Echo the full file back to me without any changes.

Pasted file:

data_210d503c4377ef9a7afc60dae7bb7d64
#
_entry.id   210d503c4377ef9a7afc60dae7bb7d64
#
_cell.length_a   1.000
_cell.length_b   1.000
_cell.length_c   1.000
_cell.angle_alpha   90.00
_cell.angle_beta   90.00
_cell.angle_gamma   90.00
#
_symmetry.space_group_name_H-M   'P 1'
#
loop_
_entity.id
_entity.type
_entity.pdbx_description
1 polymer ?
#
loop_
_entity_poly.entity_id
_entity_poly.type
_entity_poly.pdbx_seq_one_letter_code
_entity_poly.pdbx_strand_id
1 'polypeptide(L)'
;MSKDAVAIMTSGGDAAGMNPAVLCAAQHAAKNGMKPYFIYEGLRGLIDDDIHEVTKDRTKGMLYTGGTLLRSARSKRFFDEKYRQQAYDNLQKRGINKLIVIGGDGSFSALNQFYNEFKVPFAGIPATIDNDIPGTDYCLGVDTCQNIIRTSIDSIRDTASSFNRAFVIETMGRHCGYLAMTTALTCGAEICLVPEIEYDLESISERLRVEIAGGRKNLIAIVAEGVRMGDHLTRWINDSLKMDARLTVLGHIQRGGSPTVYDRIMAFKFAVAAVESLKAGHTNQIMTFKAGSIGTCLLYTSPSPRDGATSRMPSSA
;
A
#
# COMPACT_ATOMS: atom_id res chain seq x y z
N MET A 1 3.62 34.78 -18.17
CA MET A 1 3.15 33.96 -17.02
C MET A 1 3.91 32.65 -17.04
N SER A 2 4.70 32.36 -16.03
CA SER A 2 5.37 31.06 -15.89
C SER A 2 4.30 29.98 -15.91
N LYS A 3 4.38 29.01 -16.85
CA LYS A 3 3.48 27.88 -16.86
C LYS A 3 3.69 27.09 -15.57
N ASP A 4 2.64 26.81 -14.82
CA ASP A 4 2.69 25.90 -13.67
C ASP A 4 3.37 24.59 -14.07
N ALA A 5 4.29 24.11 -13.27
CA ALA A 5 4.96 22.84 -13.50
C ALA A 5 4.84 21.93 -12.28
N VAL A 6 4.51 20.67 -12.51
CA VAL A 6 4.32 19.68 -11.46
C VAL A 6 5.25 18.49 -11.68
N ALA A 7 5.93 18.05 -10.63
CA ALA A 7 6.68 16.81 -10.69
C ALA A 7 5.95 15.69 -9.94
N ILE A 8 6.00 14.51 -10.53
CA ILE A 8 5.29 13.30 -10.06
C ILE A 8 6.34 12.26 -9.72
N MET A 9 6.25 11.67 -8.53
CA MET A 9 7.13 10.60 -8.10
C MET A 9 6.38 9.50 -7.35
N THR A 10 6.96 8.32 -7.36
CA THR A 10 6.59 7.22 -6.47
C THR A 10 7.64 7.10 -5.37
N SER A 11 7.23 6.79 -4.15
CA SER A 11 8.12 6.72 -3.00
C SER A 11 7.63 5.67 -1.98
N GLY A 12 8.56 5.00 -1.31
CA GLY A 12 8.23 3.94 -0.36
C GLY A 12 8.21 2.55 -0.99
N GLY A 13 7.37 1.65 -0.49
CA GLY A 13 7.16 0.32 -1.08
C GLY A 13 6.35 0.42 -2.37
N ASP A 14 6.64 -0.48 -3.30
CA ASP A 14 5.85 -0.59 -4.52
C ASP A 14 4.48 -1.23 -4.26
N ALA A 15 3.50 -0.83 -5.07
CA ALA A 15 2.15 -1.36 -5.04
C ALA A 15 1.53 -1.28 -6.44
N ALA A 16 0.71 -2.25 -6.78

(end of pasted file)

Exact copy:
data_210d503c4377ef9a7afc60dae7bb7d64
#
_entry.id   210d503c4377ef9a7afc60dae7bb7d64
#
_cell.length_a   1.000
_cell.length_b   1.000
_cell.length_c   1.000
_cell.angle_alpha   90.00
_cell.angle_beta   90.00
_cell.angle_gamma   90.00
#
_symmetry.space_group_name_H-M   'P 1'
#
loop_
_entity.id
_entity.type
_entity.pdbx_description
1 polymer ?
#
loop_
_entity_poly.entity_id
_entity_poly.type
_entity_poly.pdbx_seq_one_letter_code
_entity_poly.pdbx_strand_id
1 'polypeptide(L)'
;MSKDAVAIMTSGGDAAGMNPAVLCAAQHAAKNGMKPYFIYEGLRGLIDDDIHEVTKDRTKGMLYTGGTLLRSARSKRFFDEKYRQQAYDNLQKRGINKLIVIGGDGSFSALNQFYNEFKVPFAGIPATIDNDIPGTDYCLGVDTCQNIIRTSIDSIRDTASSFNRAFVIETMGRHCGYLAMTTALTCGAEICLVPEIEYDLESISERLRVEIAGGRKNLIAIVAEGVRMGDHLTRWINDSLKMDARLTVLGHIQRGGSPTVYDRIMAFKFAVAAVESLKAGHTNQIMTFKAGSIGTCLLYTSPSPRDGATSRMPSSA
;
A
#
# COMPACT_ATOMS: atom_id res chain seq x y z
N MET A 1 3.62 34.78 -18.17
CA MET A 1 3.15 33.96 -17.02
C MET A 1 3.91 32.65 -17.04
N SER A 2 4.70 32.36 -16.03
CA SER A 2 5.37 31.06 -15.89
C SER A 2 4.30 29.98 -15.91
N LYS A 3 4.38 29.01 -16.85
CA LYS A 3 3.48 27.88 -16.86
C LYS A 3 3.69 27.09 -15.57
N ASP A 4 2.64 26.81 -14.82
CA ASP A 4 2.69 25.90 -13.67
C ASP A 4 3.37 24.59 -14.07
N ALA A 5 4.29 24.11 -13.27
CA ALA A 5 4.96 22.84 -13.50
C ALA A 5 4.84 21.93 -12.28
N VAL A 6 4.51 20.67 -12.51
CA VAL A 6 4.32 19.68 -11.46
C VAL A 6 5.25 18.49 -11.68
N ALA A 7 5.93 18.05 -10.63
CA ALA A 7 6.68 16.81 -10.69
C ALA A 7 5.95 15.69 -9.94
N ILE A 8 6.00 14.51 -10.53
CA ILE A 8 5.29 13.30 -10.06
C ILE A 8 6.34 12.26 -9.72
N MET A 9 6.25 11.67 -8.53
CA MET A 9 7.13 10.60 -8.10
C MET A 9 6.38 9.50 -7.35
N THR A 10 6.96 8.32 -7.36
CA THR A 10 6.59 7.22 -6.47
C THR A 10 7.64 7.10 -5.37
N SER A 11 7.23 6.79 -4.15
CA SER A 11 8.12 6.72 -3.00
C SER A 11 7.63 5.67 -1.98
N GLY A 12 8.56 5.00 -1.31
CA GLY A 12 8.23 3.94 -0.36
C GLY A 12 8.21 2.55 -0.99
N GLY A 13 7.37 1.65 -0.49
CA GLY A 13 7.16 0.32 -1.08
C GLY A 13 6.35 0.42 -2.37
N ASP A 14 6.64 -0.48 -3.30
CA ASP A 14 5.85 -0.59 -4.52
C ASP A 14 4.48 -1.23 -4.26
N ALA A 15 3.50 -0.83 -5.07
CA ALA A 15 2.15 -1.36 -5.04
C ALA A 15 1.53 -1.28 -6.44
N ALA A 16 0.71 -2.25 -6.78